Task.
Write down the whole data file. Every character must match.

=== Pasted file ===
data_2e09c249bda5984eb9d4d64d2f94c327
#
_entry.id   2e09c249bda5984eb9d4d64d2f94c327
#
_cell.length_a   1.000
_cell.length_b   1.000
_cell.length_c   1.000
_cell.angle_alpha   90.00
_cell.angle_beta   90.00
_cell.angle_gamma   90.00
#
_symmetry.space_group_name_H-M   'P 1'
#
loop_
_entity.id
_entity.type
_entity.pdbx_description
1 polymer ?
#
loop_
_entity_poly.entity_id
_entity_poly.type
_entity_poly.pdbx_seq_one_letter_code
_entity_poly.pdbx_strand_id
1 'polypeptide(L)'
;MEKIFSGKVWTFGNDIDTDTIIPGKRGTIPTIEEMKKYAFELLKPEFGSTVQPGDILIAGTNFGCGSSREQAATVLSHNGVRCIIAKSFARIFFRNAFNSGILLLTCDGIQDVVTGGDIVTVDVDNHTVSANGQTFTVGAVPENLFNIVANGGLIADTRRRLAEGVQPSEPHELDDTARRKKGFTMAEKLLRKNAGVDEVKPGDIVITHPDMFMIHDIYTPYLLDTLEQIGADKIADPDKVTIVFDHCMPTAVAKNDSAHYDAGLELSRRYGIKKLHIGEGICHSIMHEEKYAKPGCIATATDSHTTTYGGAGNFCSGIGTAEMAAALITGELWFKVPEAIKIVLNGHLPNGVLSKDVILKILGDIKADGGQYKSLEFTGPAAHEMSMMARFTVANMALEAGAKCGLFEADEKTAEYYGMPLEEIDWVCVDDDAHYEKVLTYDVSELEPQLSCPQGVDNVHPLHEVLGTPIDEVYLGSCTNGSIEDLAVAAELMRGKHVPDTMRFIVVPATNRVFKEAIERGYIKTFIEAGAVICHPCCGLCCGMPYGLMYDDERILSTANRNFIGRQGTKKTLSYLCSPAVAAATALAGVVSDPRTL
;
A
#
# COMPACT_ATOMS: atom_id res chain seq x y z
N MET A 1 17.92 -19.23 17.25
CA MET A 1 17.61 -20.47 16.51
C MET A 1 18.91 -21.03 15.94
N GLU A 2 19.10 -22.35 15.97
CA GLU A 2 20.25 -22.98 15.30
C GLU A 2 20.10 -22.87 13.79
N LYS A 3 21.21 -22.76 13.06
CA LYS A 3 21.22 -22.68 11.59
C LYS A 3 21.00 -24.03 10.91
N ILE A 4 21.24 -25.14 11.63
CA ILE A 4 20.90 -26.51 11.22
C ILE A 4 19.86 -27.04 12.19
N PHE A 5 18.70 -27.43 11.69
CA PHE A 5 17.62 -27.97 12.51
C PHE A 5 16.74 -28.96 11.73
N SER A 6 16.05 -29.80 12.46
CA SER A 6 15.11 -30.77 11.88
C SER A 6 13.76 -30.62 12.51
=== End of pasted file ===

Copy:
data_2e09c249bda5984eb9d4d64d2f94c327
#
_entry.id   2e09c249bda5984eb9d4d64d2f94c327
#
_cell.length_a   1.000
_cell.length_b   1.000
_cell.length_c   1.000
_cell.angle_alpha   90.00
_cell.angle_beta   90.00
_cell.angle_gamma   90.00
#
_symmetry.space_group_name_H-M   'P 1'
#
loop_
_entity.id
_entity.type
_entity.pdbx_description
1 polymer ?
#
loop_
_entity_poly.entity_id
_entity_poly.type
_entity_poly.pdbx_seq_one_letter_code
_entity_poly.pdbx_strand_id
1 'polypeptide(L)'
;MEKIFSGKVWTFGNDIDTDTIIPGKRGTIPTIEEMKKYAFELLKPEFGSTVQPGDILIAGTNFGCGSSREQAATVLSHNGVRCIIAKSFARIFFRNAFNSGILLLTCDGIQDVVTGGDIVTVDVDNHTVSANGQTFTVGAVPENLFNIVANGGLIADTRRRLAEGVQPSEPHELDDTARRKKGFTMAEKLLRKNAGVDEVKPGDIVITHPDMFMIHDIYTPYLLDTLEQIGADKIADPDKVTIVFDHCMPTAVAKNDSAHYDAGLELSRRYGIKKLHIGEGICHSIMHEEKYAKPGCIATATDSHTTTYGGAGNFCSGIGTAEMAAALITGELWFKVPEAIKIVLNGHLPNGVLSKDVILKILGDIKADGGQYKSLEFTGPAAHEMSMMARFTVANMALEAGAKCGLFEADEKTAEYYGMPLEEIDWVCVDDDAHYEKVLTYDVSELEPQLSCPQGVDNVHPLHEVLGTPIDEVYLGSCTNGSIEDLAVAAELMRGKHVPDTMRFIVVPATNRVFKEAIERGYIKTFIEAGAVICHPCCGLCCGMPYGLMYDDERILSTANRNFIGRQGTKKTLSYLCSPAVAAATALAGVVSDPRTL
;
A
#
# COMPACT_ATOMS: atom_id res chain seq x y z
N MET A 1 17.92 -19.23 17.25
CA MET A 1 17.61 -20.47 16.51
C MET A 1 18.91 -21.03 15.94
N GLU A 2 19.10 -22.35 15.97
CA GLU A 2 20.25 -22.98 15.30
C GLU A 2 20.10 -22.87 13.79
N LYS A 3 21.21 -22.76 13.06
CA LYS A 3 21.22 -22.68 11.59
C LYS A 3 21.00 -24.03 10.91
N ILE A 4 21.24 -25.14 11.63
CA ILE A 4 20.90 -26.51 11.22
C ILE A 4 19.86 -27.04 12.19
N PHE A 5 18.70 -27.43 11.69
CA PHE A 5 17.62 -27.97 12.51
C PHE A 5 16.74 -28.96 11.73
N SER A 6 16.05 -29.80 12.46
CA SER A 6 15.11 -30.77 11.88
C SER A 6 13.76 -30.62 12.51